Canadian Conservatives Propose Free Movement With Australia, New Zealand and the UK

The free movement of people and goods between countries that are friendly to the values, principles and goals of Canada is something that can advance cultural and socioeconomic conditions for all the nations involved; such is the gist of a political position recently adopted by the Conservative Party.

CANZUK is a proposal that started in a very democratic manner: Canadians aligned with the Tories set up an online petition that gathered more than 300,000 signatures, and the party responded accordingly by making it a political objective to include in the 2019 campaign. The passports carried by the citizens of the aforementioned countries will be able to take up residence, attend schools and apply for jobs in the CANZUK nations.

In addition to the free movement of people, which would be similar to the agreements observed by the European Union, CANZUK would also enable multilateral trade, exchanges of ideas, cultural programs, and cooperation in matters of international security.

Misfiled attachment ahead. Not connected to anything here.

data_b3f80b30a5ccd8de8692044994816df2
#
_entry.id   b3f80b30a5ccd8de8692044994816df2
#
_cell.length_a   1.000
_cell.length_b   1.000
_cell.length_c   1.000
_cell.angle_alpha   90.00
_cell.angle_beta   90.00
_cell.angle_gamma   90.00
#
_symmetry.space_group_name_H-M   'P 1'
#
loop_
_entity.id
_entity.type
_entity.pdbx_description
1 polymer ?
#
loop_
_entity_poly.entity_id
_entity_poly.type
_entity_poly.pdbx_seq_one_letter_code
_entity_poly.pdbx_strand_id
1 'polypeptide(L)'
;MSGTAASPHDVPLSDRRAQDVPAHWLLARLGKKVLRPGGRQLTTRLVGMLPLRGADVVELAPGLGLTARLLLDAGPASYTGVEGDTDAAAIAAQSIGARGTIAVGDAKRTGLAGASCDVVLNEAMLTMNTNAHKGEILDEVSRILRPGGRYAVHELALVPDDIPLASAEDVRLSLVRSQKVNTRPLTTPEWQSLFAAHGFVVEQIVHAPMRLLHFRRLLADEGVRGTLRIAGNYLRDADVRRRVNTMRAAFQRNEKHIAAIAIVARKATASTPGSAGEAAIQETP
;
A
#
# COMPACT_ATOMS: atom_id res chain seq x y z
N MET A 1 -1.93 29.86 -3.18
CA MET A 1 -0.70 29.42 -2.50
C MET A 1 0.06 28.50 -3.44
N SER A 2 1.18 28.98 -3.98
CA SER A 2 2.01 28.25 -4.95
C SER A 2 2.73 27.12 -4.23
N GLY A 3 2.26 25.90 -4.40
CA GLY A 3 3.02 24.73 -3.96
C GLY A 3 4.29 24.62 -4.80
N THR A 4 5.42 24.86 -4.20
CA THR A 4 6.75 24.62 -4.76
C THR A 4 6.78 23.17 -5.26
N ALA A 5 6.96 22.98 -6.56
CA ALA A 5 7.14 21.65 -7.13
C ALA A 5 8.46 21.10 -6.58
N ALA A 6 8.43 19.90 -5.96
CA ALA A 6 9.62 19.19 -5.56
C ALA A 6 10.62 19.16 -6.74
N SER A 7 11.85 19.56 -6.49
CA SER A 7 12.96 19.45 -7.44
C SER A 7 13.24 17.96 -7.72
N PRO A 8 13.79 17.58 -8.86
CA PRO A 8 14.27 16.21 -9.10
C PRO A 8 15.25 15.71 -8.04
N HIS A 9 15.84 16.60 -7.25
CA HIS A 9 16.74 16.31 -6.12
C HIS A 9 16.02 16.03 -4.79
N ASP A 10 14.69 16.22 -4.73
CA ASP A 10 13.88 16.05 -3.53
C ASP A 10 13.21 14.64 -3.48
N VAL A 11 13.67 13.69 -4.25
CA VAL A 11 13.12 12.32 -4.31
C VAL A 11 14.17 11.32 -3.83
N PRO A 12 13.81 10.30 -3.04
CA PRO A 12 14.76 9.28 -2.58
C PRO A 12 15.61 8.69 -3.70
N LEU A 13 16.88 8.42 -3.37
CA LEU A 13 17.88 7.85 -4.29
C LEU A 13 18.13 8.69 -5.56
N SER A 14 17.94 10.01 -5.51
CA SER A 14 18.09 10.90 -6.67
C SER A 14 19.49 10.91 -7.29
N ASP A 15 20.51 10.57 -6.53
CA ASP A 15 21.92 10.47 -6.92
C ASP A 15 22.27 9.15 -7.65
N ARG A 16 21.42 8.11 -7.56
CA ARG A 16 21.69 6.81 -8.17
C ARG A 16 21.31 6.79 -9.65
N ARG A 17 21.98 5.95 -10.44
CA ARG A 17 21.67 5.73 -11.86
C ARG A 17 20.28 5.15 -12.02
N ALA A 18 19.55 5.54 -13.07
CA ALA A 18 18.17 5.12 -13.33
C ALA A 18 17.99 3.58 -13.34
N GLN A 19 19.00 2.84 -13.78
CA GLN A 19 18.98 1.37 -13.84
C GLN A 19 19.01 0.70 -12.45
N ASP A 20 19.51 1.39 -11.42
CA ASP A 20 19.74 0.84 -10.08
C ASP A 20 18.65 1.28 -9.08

The Tories are already working on the next stage of CANZUK, which consists of garnering the support of political parties abroad that share conservative values. Diplomats and legislators of the CANZUK nations have been working on advancing this proposal on an individual basis, but the time has come to get political parties involved.

At a time when the free movement of people and goods between Canada and the United States has become strained because of the draconian and nonsensical policies of the Trump administration, it is refreshing to learn that the Conservatives are looking for sensible options with friendly nations that can really contribute to international development.

Recommended For You

Emmy Skylar

About the Author: Emmy Skylar

Emmy Skylar started working for Debate Report in 2017. Emmy grew up in a small town in northern Manitoba. But moved to Ontario for university. Before joining Debate Report, Emmy briefly worked as a freelance journalist for CBC News.  She covers politics and the economy.

Leave a Reply

Your email address will not be published. Required fields are marked *